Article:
Using the HTML5 Filesystem API
Several client-side storage options are available to web applications: create, read, and write files and folders in the user's local filesystem.
Rating after Reading:
✓ 4 years ago
Useful at least, but it looks mostly like a draft than a book. Also it's bound to the time of publication, so it's become outdated actually
Several client-side storage options are available to web applications, but one area that's been lacking until now is file I/O—the ability to organize binary data into a true hierarchy of folders. That has changed with the advent of HTML5. With this book, you'll learn how to provide your applications with a file system that enables them to create, read, and write files and folders in a sandboxed section of the user's local filesystem.
Author Eric Bidelman, a Senior Developer Programs Engineer on the Google Chrome team, provides several techniques and complete code examples for working with the HTML5 Filesystem API.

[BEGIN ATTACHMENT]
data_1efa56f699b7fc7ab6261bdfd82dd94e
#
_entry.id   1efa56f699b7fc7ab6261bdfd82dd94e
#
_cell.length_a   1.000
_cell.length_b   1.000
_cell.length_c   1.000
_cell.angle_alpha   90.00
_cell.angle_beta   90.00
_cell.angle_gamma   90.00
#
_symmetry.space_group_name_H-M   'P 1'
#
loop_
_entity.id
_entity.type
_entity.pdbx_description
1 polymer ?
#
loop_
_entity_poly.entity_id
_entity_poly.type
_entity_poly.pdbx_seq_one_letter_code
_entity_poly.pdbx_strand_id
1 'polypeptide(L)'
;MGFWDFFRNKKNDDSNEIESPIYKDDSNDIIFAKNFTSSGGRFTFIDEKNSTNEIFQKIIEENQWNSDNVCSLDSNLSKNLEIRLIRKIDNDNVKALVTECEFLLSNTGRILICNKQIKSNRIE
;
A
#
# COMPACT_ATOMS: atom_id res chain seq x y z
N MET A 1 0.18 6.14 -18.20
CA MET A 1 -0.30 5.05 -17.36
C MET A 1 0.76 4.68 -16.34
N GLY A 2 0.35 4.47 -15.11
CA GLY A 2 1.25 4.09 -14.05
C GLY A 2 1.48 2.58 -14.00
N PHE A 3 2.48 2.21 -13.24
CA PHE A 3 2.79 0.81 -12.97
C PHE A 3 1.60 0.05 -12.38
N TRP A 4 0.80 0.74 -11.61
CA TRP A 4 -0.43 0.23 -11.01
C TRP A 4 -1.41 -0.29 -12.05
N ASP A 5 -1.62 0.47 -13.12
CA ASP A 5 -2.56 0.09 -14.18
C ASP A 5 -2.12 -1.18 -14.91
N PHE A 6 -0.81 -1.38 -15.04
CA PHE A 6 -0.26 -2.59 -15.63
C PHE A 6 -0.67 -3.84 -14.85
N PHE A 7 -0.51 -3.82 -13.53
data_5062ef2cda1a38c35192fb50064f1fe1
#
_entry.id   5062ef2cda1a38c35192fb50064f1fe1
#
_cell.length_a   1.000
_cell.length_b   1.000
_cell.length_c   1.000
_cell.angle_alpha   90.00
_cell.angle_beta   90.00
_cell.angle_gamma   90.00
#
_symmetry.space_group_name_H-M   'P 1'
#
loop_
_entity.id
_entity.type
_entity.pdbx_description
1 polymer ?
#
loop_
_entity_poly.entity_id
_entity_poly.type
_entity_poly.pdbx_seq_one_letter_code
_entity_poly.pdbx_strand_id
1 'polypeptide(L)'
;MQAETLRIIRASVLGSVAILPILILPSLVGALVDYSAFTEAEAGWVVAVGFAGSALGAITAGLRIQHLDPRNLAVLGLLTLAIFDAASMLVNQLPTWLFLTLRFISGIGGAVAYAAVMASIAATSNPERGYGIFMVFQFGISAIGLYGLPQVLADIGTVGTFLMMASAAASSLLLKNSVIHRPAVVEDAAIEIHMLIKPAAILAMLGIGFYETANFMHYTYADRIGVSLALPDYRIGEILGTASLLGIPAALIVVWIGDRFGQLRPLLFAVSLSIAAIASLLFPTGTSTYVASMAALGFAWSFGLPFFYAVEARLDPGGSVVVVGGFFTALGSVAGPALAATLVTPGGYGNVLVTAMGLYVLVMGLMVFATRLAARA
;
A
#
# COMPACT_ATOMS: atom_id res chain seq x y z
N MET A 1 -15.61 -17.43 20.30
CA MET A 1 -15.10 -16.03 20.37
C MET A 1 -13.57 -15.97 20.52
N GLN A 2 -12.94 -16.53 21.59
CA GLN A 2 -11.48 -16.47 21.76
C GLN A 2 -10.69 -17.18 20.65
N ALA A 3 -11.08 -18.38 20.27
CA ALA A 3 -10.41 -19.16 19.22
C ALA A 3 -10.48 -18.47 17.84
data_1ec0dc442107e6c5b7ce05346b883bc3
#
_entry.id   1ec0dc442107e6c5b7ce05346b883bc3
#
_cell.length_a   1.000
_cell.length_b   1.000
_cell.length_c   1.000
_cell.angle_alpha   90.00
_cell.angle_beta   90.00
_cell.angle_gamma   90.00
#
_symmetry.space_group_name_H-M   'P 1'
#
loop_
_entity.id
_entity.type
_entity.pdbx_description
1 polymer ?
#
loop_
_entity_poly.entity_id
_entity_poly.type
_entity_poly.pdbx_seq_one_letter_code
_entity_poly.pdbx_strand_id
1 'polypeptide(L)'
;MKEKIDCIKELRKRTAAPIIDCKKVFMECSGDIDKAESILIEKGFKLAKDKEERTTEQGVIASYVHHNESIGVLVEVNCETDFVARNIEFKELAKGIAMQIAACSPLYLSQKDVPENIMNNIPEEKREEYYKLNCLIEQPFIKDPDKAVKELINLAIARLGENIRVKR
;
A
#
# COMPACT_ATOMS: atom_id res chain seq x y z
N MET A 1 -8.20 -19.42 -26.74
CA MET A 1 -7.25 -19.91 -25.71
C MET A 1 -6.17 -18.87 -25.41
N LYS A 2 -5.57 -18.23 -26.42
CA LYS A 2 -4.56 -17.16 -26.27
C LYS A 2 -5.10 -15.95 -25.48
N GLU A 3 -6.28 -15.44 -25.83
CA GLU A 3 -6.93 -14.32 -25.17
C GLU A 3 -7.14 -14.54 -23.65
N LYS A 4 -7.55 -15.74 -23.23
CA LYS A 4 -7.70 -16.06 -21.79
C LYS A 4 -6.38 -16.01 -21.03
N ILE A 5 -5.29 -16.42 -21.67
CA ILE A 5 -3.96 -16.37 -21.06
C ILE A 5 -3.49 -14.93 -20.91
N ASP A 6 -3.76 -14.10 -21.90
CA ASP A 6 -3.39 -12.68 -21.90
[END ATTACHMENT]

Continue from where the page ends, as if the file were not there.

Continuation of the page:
- Learn common operations for working with files and directories
- Become familiar with HTML5's storage use cases and security considerations
- Understand the storage options available, including temporary, persistent, and unlimited
- Write text or append data to an existing user file
- Import files into your application by accessing a user's hard drive
- Get techniques for using a file with filesystem, blob, or data URLs
- Use the synchronous version of the HTML5 Filesystem API within a Web Worker context